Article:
Nutsedge can drive you nuts. Also known as nut grass, the weed plant can be challenging to control due to its intricate root system.
Without proper lawn care and treatment, expect root tubers and nutlets to continue harming the soil, plants, and grass.
Luckily, this article will give you valuable tips and tricks on how to get rid of nutsedge. Are you interested to know what these are? Continue reading to find out the required steps.
Step 1: Choose a Post-Emergent Herbicide
Post-emergent herbicides will ultimately dictate how successful you are in keeping the grass safe from nutsedge. [R] So pick wisely.
These weed killers prevent nutsedge growth after its initial bloom during the warm season.
However, you need to read the instructions and product label before choosing your post-emergent herbicide.
Some post-emergent herbicide products are compatible with yellow nutsedge, while others are applicable for purple nutsedge.
Just remember that not all herbicides are the same. It pays to review the label and specifications first to guarantee high-performance results for the lawn.
Step 2: Choose a Surfactant
The post-emergent herbicide is not complete without the surfactant. “What does it do?” you may ask.
Surfactants are in charge of making the post-emergent herbicides stick to the nutsedge plants’ waxy portion, allowing better penetration of the weed ingredients. [R]
However, there are some conditions you need to consider.
For starters, some herbicides already contain a surfactant in their products. Furthermore, some brands do not require surfactants to meet the benefits of their post-emergent herbicides.
Therefore, make sure you have gone over the instructions to avoid damage to the soil surface, grass, and lawn.
If you need more information, feel free to go over other articles to study the science of herbicides and weed control.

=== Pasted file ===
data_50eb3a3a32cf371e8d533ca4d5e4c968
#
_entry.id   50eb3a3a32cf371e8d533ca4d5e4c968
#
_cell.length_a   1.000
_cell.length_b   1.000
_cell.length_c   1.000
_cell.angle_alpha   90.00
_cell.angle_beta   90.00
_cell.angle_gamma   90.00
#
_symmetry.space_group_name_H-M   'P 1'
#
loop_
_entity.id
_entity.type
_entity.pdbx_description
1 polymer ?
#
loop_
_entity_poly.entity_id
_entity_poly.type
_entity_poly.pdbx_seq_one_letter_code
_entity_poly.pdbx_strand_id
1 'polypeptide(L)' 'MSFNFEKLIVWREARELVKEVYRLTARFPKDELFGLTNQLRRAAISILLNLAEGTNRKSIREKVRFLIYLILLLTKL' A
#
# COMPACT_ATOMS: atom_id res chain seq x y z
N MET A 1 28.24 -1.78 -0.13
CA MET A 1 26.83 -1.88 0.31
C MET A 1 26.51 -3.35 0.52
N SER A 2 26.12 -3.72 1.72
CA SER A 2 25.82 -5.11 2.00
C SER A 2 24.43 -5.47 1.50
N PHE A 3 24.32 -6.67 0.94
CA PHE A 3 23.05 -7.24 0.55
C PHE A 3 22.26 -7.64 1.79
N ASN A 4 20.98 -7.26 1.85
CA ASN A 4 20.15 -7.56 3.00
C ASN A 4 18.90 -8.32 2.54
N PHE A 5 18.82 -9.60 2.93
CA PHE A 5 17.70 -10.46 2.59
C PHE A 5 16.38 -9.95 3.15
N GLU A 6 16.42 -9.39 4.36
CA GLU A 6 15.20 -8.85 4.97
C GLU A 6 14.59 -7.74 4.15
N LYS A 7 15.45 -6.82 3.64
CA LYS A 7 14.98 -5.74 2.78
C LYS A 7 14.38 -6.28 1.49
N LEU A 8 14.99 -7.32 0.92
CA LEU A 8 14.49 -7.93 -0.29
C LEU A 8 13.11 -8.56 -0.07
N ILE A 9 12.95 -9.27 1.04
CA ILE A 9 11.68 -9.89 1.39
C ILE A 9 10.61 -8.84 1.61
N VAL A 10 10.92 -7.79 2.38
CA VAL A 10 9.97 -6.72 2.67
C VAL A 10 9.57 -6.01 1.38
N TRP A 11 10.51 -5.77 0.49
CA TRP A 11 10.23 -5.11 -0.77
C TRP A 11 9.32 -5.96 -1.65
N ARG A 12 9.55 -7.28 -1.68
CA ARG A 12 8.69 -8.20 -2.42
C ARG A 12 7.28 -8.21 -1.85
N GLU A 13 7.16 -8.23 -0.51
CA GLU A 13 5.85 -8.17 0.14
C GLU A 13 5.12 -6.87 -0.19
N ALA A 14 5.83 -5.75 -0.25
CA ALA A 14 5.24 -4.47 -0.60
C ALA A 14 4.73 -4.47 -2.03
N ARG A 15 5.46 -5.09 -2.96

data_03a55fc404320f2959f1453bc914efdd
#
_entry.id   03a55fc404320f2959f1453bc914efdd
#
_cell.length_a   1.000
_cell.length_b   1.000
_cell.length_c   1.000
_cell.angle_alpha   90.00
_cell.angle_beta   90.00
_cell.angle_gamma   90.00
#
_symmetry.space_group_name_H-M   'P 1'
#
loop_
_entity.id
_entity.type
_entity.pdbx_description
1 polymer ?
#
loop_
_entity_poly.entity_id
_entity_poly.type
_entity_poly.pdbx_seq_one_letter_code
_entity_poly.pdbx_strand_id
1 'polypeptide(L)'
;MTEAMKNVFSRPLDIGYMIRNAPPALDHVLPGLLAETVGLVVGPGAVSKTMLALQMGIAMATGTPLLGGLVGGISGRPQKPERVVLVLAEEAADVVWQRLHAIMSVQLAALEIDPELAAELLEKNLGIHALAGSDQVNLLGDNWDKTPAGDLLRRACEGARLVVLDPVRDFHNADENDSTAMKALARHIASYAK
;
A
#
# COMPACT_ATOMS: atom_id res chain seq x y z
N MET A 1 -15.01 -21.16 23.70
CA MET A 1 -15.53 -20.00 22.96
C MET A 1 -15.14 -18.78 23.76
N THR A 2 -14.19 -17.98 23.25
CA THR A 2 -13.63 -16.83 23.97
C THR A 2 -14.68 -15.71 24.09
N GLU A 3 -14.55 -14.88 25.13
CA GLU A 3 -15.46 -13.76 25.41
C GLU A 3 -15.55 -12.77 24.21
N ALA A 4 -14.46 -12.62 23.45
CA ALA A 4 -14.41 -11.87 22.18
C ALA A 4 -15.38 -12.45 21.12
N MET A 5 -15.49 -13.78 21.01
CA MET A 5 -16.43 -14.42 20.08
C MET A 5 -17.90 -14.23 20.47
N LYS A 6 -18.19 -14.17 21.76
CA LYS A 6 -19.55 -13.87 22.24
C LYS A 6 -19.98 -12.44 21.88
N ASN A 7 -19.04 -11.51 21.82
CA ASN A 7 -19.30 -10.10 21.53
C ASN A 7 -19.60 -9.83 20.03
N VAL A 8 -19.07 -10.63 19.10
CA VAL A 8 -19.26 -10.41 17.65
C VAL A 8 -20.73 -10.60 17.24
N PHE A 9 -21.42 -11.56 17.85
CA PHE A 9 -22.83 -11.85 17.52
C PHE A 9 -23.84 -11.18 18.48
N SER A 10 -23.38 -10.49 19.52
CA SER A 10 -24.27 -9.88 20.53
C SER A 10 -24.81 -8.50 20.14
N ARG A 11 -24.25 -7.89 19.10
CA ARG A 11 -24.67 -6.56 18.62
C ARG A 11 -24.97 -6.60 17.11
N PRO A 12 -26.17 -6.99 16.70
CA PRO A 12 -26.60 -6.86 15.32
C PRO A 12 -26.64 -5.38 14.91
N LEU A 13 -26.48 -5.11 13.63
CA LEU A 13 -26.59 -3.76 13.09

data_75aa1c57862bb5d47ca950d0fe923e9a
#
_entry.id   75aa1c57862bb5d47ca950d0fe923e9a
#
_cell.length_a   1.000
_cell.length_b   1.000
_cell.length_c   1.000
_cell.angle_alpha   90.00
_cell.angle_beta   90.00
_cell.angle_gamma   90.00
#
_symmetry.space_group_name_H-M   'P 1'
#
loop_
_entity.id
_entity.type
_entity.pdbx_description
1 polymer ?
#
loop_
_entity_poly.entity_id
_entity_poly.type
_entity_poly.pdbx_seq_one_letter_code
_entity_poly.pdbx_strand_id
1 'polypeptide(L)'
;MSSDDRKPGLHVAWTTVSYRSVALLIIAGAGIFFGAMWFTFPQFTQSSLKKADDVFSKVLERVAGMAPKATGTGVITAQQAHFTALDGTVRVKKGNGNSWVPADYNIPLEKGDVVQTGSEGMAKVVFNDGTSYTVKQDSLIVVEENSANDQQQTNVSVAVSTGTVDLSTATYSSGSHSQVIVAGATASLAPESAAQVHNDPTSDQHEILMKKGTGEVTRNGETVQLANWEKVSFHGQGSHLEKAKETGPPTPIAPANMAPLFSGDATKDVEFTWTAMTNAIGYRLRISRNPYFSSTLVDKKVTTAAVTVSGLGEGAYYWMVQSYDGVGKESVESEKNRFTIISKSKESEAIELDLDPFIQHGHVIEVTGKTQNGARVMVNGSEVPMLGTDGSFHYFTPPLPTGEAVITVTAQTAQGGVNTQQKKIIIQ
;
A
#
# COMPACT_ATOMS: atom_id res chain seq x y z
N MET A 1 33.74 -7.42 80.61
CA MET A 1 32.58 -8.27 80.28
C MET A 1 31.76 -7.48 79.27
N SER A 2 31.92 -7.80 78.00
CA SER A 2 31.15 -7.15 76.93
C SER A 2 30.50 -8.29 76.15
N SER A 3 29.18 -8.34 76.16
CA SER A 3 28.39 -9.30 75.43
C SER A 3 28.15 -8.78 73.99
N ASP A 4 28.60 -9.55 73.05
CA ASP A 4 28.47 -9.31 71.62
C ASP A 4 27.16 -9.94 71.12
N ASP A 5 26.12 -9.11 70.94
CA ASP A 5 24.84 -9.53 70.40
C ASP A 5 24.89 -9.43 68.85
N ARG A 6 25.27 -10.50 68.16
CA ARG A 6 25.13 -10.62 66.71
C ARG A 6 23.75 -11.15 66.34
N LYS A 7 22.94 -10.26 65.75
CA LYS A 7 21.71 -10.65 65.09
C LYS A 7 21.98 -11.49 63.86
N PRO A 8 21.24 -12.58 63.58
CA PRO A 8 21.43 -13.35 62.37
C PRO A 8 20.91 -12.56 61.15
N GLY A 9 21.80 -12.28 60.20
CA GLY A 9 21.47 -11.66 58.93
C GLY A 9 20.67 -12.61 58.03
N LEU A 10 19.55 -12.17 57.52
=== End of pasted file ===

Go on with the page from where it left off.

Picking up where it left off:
Step 3: Begin the Lawn Care Process
Step 3 is where the hard work begins. It’s time to get down and dirty on your vegetable garden.
First, integrate both the post-emergent herbicide and surfactant in a handheld sprayer. Be sure to follow the product labels so that you get correct water-to-product measurements.
Please remember to wear protective clothing like gloves, long-sleeved shirts, and closed shoes when operating with the nutsedge killer.
We even suggest you equip a facemask to avoid inhaling chemicals brought about by these herbicides. [R]
Also, do not mow the lawn before applying your chosen nutsedge and weed killer.
If you mow the grass right away, the emergent herbicide and its components may not fully penetrate towards the nutsedge plant’s rhizomes and nutlets.
Herbicide application and grass mowing should have an interval of a few days for the best results.
Killing nutsedge will take time, so wait for about one to three weeks to determine whether you gained positive results.
Step 4: Apply Additional Treatment On A Year-Round Basis
A one-time treatment will not be enough to eliminate all the nutsedge weed in your lawn.
If you forget to kill the leftover nutgrass from the first treatment, chances are nutsedge and weed will return in the ensuing months.
These may result in long-term damage to the soil and surrounding plants. Indeed, it pays to provide your lawn the treatment it needs every year.
For the best results, contact the provider of your post-emergent herbicide to find out how often you should re-treat your yard.
Ongoing treatment will prevent nutlets, crabgrass, and nutsedge from paying a visit to your lawn in the following seasons to come.
Alternative Ways to Get Rid of Nutsedge
“What if herbicides are not available in my area? Does this mean I’ll have to deal with nutgrass and weed heckling my lawn forever?”
Fear not, for we have contingencies. If anything, these backup plans are as efficient and cost-effective as the conventional herbicide solution.